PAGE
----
A new 2019 Ford Taurus, with a sticker price “starting at” $27,800, is a better car in myriad ways than a new 1996 Taurus was at the time, with a sticker price “starting at” $17,995: quality, equipment, performance, comfort, safety, etc. In other words, the model has gotten a lot better over the 22 years, and the price has surged by 55%. So far so good. And this is typical for all models that have existed this long.
But today, the Bureau of Labor Statistics, when it released its Consumer Price Index (CPI), explained that prices of new vehicles, per its CPI for new vehicles, showed 0% inflation in January compared to January a year ago, and that in fact, confusingly, prices have been essentially flat over the past 22 years:
Note the 12-year time span of declining new-vehicle prices between the end of 1996 and the end of 2008. While real car buyers were getting treated at nearby hospitals for “sticker shock” over those years, the CPI for new vehicles miraculously declined.
There’s another period of such price declines, according to CPI: From January 2017 through January 2019, CPI for new vehicles declined by 1.2%.
Alas, over the same two years, from January 2017 through January 2019, the “average transaction price” – a common industry metric that tracks the price at which the dealer sells the new vehicle to the consumer after all haggling – rose 6.2%.
The chart below shows the average transaction price in January of 2019, 2018, and 2017 per Kelley Blue Book estimates; for the prior years, it shows the average transaction price per Statista. Also note that in the 12 years since 2007, as CPI new vehicles has ticked up 8%, the average transaction price has surged 29%:
The reason for the discrepancy – 22 years of essentially 0% inflation for new vehicles and surging new vehicle prices in real life – are some adjustments that conceptually make sense to some extent but practically lead to these absurd results.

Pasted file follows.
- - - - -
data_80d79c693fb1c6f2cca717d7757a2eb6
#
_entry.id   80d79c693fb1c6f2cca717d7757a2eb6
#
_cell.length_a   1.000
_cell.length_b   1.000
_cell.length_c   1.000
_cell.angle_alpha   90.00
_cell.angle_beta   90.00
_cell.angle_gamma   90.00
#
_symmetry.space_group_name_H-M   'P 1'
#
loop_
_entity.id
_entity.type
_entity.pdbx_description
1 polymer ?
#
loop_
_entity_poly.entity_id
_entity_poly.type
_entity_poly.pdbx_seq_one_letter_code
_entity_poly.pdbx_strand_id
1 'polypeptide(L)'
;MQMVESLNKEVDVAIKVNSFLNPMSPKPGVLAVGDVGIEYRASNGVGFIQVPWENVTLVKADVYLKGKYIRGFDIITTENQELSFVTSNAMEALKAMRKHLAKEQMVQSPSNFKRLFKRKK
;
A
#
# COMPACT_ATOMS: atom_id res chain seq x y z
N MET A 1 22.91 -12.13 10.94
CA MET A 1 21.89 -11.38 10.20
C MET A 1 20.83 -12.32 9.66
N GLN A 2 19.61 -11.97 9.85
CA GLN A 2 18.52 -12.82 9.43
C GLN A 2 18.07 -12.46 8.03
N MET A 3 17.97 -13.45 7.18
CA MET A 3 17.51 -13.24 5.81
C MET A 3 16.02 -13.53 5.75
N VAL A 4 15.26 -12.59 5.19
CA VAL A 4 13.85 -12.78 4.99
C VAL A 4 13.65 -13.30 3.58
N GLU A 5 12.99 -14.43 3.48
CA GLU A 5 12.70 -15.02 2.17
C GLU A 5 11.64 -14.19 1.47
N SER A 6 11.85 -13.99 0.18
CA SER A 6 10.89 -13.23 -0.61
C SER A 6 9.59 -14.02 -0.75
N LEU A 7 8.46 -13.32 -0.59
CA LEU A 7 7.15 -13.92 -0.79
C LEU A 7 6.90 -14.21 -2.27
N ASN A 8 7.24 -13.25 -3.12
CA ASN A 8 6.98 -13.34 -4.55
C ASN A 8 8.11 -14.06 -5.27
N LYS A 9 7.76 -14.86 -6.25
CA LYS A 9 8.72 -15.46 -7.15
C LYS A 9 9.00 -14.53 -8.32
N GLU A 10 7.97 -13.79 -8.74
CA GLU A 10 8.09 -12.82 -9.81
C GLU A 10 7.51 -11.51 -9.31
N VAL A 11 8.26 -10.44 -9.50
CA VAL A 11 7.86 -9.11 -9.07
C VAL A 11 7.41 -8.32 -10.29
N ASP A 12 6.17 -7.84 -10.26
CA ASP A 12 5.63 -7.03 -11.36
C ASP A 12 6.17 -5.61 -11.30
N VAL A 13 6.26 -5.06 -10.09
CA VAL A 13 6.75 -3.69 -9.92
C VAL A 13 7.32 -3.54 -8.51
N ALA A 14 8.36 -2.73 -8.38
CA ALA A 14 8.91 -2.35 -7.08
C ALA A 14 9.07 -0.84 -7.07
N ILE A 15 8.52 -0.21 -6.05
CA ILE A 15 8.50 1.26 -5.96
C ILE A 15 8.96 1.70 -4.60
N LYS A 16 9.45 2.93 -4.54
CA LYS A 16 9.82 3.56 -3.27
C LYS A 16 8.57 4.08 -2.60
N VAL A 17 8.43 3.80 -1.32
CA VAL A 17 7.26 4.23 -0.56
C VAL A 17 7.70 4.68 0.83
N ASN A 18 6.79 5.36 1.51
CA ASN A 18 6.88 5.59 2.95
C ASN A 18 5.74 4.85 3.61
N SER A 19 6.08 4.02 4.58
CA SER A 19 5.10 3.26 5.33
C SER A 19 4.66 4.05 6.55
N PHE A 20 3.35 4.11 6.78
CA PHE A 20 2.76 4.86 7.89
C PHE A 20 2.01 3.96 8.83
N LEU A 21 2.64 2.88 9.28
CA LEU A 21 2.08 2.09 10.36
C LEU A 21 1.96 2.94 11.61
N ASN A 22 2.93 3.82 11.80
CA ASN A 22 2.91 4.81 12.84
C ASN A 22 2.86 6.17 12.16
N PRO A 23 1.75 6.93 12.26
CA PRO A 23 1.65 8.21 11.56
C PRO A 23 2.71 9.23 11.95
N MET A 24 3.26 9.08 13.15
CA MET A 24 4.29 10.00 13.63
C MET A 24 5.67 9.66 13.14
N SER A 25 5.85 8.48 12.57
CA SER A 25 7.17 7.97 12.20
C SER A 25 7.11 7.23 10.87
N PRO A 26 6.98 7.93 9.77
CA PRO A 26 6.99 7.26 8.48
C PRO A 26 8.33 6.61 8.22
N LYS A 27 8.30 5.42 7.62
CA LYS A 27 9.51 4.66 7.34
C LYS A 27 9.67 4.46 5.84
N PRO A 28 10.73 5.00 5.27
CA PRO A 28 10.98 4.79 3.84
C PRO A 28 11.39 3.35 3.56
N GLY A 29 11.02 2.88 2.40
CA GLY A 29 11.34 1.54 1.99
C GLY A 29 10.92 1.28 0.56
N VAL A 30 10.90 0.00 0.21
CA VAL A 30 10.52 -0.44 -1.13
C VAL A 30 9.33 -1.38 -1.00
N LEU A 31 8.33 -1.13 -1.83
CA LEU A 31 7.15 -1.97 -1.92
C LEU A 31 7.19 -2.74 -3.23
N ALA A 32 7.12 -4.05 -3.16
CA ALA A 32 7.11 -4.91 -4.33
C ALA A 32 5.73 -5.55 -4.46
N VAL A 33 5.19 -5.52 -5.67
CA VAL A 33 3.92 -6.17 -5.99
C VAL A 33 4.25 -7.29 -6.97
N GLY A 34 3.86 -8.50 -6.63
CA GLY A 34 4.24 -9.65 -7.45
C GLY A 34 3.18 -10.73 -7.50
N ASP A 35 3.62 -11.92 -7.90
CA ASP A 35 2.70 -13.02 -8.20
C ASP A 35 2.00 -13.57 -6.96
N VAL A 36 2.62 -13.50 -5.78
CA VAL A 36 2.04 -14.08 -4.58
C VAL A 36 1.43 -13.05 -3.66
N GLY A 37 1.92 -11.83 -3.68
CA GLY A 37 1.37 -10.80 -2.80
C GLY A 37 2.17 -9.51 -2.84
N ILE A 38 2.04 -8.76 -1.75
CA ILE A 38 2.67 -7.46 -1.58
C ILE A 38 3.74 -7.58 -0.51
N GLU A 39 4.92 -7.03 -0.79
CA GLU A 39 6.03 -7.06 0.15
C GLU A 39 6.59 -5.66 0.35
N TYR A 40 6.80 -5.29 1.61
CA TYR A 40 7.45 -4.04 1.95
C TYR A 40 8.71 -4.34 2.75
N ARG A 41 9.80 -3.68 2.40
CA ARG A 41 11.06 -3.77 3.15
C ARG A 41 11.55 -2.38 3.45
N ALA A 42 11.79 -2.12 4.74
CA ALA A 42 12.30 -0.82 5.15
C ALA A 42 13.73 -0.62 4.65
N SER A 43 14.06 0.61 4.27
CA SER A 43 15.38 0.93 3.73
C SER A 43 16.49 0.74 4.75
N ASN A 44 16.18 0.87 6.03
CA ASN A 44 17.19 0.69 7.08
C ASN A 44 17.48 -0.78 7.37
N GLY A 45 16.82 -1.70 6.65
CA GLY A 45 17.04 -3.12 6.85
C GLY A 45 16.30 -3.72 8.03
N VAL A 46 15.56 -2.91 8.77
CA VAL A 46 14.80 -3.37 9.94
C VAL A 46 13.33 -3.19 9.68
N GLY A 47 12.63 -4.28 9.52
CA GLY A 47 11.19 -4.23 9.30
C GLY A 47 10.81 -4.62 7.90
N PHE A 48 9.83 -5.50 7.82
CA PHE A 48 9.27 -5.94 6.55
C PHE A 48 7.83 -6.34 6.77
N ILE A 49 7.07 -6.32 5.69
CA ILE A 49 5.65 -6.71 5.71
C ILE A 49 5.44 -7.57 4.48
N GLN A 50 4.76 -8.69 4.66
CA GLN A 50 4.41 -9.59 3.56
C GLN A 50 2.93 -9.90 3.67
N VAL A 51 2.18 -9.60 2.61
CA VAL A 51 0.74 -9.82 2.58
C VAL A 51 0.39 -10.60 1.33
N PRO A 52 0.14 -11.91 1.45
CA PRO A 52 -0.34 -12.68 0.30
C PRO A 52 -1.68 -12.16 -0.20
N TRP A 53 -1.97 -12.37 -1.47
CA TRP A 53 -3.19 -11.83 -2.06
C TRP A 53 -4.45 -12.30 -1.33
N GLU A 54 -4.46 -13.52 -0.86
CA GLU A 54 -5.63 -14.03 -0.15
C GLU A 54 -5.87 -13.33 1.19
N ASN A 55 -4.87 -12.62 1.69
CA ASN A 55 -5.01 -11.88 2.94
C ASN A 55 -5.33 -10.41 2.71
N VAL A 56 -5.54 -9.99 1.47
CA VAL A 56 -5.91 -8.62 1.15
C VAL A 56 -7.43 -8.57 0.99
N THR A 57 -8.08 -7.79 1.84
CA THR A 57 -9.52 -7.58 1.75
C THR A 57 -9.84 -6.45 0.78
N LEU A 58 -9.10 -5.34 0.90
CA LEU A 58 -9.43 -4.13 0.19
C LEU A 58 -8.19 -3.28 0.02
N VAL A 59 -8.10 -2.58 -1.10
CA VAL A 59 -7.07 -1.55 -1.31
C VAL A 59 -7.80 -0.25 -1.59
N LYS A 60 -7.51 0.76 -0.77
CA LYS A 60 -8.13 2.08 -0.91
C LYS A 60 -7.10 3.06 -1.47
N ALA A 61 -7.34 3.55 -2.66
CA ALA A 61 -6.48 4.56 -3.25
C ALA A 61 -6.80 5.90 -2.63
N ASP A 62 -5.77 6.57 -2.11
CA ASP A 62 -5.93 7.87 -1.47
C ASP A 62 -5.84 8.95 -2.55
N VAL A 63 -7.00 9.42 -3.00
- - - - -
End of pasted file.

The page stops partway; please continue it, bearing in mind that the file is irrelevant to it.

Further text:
The CPI for new vehicles currently weights 3.7% in the basket of all goods and services in the overall CPI for urban consumers (CPI-U). It’s one of the reasons why inflation as measured by CPI remains low, even as consumers are shelling out more and more money to buy what they need.
These adjustments that bring down CPI include “hedonic quality adjustments.” They’re not a secret. The Bureau of Labor Statistics explains how they’re derived for new vehicles:
Quality adjustments are based on resource cost provided by manufacturers in categories such as: reliability, durability, safety, fuel economy, maneuverability, speed, acceleration/deceleration, carrying capacity, and comfort or convenience. Adjustments are also made when equipment is added or deleted from the tracked model.
Hedonic quality adjustments are also applied to other items, such as consumer electronics. Conceptually, they make sense. The smartphone today is an incomparably more capable device than a cellphone was in 1996.
And I get that. There is just no comparison between a 1996 Taurus when it was new, and a 2019 Taurus. At every level, today’s vehicle is far superior, and there is a price attached to these improvements. But I can no longer buy a new 1996 Taurus for $17,995. That choice doesn’t exist.
So the BLS prices these improvements and converts them into adjustments and applies them to CPI, product by product. But there is also a lot of leeway to do what consumers can feel under their skin is being done, particularly when they get sticker shock: That these adjustments are carried purposefully just a little too far, every year, year after year, item by item, in tiny increments that are additive and eventually add up.
If core CPI rises 2.2% year-over-year across the US, as it did in January, after 20 years, core inflation would amount to 54%. But if a more accurate representation of inflation should have been 3.2% per year, then after 20 years, inflation amounts to 88%. And eventually, you’re talking about some real money.
Automakers risk losing control over core technologies and face the commodification of cars and trucks. A generational shakeup is coming at the auto industry. My take on the inevitable… THE WOLF STREET REPORT
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